• “You don’t have to be serious to be responsible.”  Jennifer Moss told me that on a podcast and she’s right.  I can remember being at a leadership training conference when I worked a large financial company.  At that time, I was at the top of my group experiencing a lot of success and, as I like to do, joking around quite a bit.  The guy in charge came up to me and said “not everything’s a joke” and I realized I wasn’t long for that career path. You’ve gotta have fun.

 

  • I’d rather be useful than brilliant.  I’m very fond of saying this, but the reality of today’s world is that there’s a ton of noise all the time, almost a low frequency hum that sort of washes over us and doesn’t get absorbed  Whenever I find myself participating in that hum, I know I need to change gears.

 

  • Be where you are.  Your full, undivided attention is one of the greatest gifts you can give to another person.  Put your phone down, be present with the people you’re with, or simply sit quietly by yourself for a minute.  Blaise Pascal said “All of humanity’s problems stem from man’s inability to sit quietly in a room alone.”

 

  • Get and keep a sense of where you are.  Perspective is hard to get and harder still to keep.  It’s so important to consider your place in the world, your circumstances, your obligations, your responsibilities and how lucky and fortunate you are to be you.  

 

  • Get started.  Wherever you are, however old you are, timing will never be perfect, so get started.  The same goes for others, work to meet people where they are without judgement. Help others to get started.  

 

  • Discipline first, than personal responsibility.  I love the idea of personal responsibility, but I get that it’s a learned thing and it’s a muscle that needs to be strengthened.  Until you learn it and the muscle is strong, put some guardrails up. Real change happens incrementally, so take small bites, we get healthy the same way we got sick.  

 

  • How you look at something makes all the difference. You have a choice to focus on the positives or the negatives.  The same goes for the problems facing our world today. If you’re constantly focusing on international issues, you’ll lose your mind because you’re not going to be able to change them.  Instead, focus on how you can bring change to your community. We must tend to our own gardens and it’s important to focus on the parts of our garden we can reach.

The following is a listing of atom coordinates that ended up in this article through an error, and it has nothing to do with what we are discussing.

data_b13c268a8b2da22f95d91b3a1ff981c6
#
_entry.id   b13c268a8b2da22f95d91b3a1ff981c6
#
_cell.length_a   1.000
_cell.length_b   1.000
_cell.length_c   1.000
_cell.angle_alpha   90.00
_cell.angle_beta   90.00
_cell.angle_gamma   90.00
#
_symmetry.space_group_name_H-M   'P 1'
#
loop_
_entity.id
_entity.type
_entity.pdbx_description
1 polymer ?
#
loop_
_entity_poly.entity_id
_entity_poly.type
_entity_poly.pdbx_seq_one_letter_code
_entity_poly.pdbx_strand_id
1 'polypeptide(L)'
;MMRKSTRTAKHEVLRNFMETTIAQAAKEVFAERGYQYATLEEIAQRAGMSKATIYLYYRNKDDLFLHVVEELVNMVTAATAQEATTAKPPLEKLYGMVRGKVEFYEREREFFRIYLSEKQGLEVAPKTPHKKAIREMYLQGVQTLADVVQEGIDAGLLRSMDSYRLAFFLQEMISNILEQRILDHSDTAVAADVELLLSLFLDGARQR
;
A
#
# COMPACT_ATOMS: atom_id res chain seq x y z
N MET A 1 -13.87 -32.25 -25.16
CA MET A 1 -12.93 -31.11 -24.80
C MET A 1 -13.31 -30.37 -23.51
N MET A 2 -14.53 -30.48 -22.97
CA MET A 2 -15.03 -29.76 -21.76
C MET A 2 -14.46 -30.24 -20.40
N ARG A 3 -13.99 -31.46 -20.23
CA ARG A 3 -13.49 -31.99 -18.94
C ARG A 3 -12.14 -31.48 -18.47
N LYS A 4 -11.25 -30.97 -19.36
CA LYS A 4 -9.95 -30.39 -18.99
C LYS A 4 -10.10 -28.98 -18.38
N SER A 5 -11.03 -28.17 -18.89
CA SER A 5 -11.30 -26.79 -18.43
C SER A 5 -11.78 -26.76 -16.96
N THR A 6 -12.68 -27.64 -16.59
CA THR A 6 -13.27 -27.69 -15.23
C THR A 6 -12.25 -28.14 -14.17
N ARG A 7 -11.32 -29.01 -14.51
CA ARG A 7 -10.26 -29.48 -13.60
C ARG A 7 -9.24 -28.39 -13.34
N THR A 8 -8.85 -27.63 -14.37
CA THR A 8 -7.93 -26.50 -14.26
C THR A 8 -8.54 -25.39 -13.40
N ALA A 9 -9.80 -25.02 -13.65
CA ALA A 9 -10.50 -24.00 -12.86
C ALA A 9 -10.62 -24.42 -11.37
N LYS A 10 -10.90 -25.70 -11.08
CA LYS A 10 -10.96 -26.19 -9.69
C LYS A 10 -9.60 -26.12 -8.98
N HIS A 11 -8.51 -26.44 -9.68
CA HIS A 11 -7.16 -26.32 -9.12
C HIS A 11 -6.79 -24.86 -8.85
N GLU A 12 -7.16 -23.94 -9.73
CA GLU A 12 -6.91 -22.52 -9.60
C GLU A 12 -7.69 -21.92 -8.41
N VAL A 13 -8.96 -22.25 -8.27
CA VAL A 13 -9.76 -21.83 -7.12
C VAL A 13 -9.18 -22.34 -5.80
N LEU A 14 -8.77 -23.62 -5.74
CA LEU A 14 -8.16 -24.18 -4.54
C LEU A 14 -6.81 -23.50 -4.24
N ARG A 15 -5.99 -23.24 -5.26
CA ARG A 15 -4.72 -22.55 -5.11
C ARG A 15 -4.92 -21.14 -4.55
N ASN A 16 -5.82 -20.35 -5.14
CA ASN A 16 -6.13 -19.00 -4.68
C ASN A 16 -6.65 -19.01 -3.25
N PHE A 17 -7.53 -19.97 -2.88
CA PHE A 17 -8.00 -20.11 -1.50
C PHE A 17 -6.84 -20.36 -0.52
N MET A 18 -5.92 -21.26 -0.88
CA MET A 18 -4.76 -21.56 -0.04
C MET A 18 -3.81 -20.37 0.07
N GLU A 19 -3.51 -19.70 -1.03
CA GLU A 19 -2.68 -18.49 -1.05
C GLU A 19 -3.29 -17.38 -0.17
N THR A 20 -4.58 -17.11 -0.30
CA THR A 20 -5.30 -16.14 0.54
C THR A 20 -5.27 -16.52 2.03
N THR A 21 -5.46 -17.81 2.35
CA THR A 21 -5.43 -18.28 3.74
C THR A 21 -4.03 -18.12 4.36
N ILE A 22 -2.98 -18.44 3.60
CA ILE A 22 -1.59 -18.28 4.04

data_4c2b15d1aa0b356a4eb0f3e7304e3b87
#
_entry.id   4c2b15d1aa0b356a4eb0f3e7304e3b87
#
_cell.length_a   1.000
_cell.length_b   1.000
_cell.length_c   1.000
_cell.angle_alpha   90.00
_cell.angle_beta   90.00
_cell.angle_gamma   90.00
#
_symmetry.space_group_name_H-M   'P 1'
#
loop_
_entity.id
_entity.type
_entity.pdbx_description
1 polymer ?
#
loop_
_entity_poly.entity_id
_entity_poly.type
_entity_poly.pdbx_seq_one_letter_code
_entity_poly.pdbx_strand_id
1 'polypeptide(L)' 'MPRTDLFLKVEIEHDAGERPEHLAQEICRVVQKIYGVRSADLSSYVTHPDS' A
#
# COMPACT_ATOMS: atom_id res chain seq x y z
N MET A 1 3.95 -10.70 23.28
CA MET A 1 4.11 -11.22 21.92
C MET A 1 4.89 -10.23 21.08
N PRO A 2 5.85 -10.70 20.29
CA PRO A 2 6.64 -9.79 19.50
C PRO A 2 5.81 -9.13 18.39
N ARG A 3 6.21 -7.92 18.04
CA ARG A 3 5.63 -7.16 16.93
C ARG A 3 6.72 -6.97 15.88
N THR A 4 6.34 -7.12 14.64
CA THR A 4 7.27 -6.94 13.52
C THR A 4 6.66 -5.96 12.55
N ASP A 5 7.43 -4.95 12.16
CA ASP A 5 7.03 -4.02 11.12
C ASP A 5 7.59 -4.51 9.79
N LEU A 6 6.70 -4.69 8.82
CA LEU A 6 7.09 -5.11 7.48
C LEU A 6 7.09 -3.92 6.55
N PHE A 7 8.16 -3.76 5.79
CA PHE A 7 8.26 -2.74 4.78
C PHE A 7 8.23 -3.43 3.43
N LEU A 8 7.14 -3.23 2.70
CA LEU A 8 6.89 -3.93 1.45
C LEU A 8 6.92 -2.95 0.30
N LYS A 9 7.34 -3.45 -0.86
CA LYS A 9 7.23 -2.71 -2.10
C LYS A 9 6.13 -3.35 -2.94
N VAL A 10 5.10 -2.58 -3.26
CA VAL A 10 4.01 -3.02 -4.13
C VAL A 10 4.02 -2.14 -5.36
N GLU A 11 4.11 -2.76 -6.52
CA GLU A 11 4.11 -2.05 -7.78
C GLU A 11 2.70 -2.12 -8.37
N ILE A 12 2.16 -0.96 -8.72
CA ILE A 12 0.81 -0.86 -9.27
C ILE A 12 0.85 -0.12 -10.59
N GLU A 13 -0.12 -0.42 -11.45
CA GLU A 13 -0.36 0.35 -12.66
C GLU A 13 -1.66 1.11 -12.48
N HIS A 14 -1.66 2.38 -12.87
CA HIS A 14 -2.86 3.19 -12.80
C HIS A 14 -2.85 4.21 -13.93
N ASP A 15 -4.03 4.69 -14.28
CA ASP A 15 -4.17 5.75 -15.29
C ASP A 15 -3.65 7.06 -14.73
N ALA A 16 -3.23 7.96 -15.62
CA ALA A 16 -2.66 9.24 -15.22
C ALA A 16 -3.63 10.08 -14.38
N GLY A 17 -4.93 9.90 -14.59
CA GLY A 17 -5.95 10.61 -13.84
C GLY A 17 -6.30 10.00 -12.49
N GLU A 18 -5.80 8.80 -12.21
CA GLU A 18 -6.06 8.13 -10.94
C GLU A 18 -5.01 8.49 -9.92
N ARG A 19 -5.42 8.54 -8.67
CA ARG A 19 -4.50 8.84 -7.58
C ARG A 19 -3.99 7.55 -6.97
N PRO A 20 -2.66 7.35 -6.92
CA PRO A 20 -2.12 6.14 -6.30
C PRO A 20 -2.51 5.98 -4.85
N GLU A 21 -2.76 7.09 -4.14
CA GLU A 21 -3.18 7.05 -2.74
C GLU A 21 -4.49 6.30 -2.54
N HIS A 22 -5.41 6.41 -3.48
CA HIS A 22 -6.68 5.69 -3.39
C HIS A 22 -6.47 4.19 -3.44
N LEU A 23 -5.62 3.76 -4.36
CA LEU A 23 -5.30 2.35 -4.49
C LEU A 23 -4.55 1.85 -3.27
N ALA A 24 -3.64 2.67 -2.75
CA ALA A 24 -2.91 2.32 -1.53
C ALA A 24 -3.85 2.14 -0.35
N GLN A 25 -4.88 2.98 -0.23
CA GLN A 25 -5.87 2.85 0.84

• Confidence isn’t everything, but it’s a lot of it.

 

  • “If you sit by the river long enough, you’ll see the bodies of your enemies float by.”  Sun Tzu. Be truthful, treat others fairly, be just and live with integrity. In so doing, the universe will reward you.  It will also balance the ledger because what goes around, comes around. So don’t seek vengeance when someone wrongs you, just know they’ll eventually get what’s coming.  There are a lot of similar quotes attributed to a lot of smart people, but essentially, “Resentment is like drinking poison and waiting for the other person to die.”

 

  • Financial peace of mind allows us to more fully pursue our passions.  I’m working to help people lead happier and more contented lives. For a lot of my life and for too many people, money has been more of a negative than it’s been a positive.  Gaining control of it will allow you to live a better life, free to focus on the things that are of the greatest importance to you.

 

Here’s to another 80 trips!

 

Tree of Gratitude

What’s up sisters and brothers!

As we head into the 4thof July Holiday, I want to take a moment to talk about what I’m grateful for.  When I started thinking about all the things I have to be grateful for, it made me think about how, if certain things had been different, how would my life be different today?  That lead me to the visual of a decision tree (If this, then that) and so I’d like to start from the beginning:

  • I was born here in the US-what if I had been born somewhere that didn’t enjoy the same freedoms we do? How would my life be different today?
  • I was born to loving parents-what if I had been born to parents who hadn’t been ready or interested in a child? How would my life be different today?
  • Throughout my life, I’ve enjoyed good health-what if I had fallen ill or been in some kind of accident? How would my life be different today?
  • I’ve had the opportunity to matriculate through an undergraduate degree-what if I hadn’t had the same quality of schooling or the same quality of teaching and support?How would my life be different today?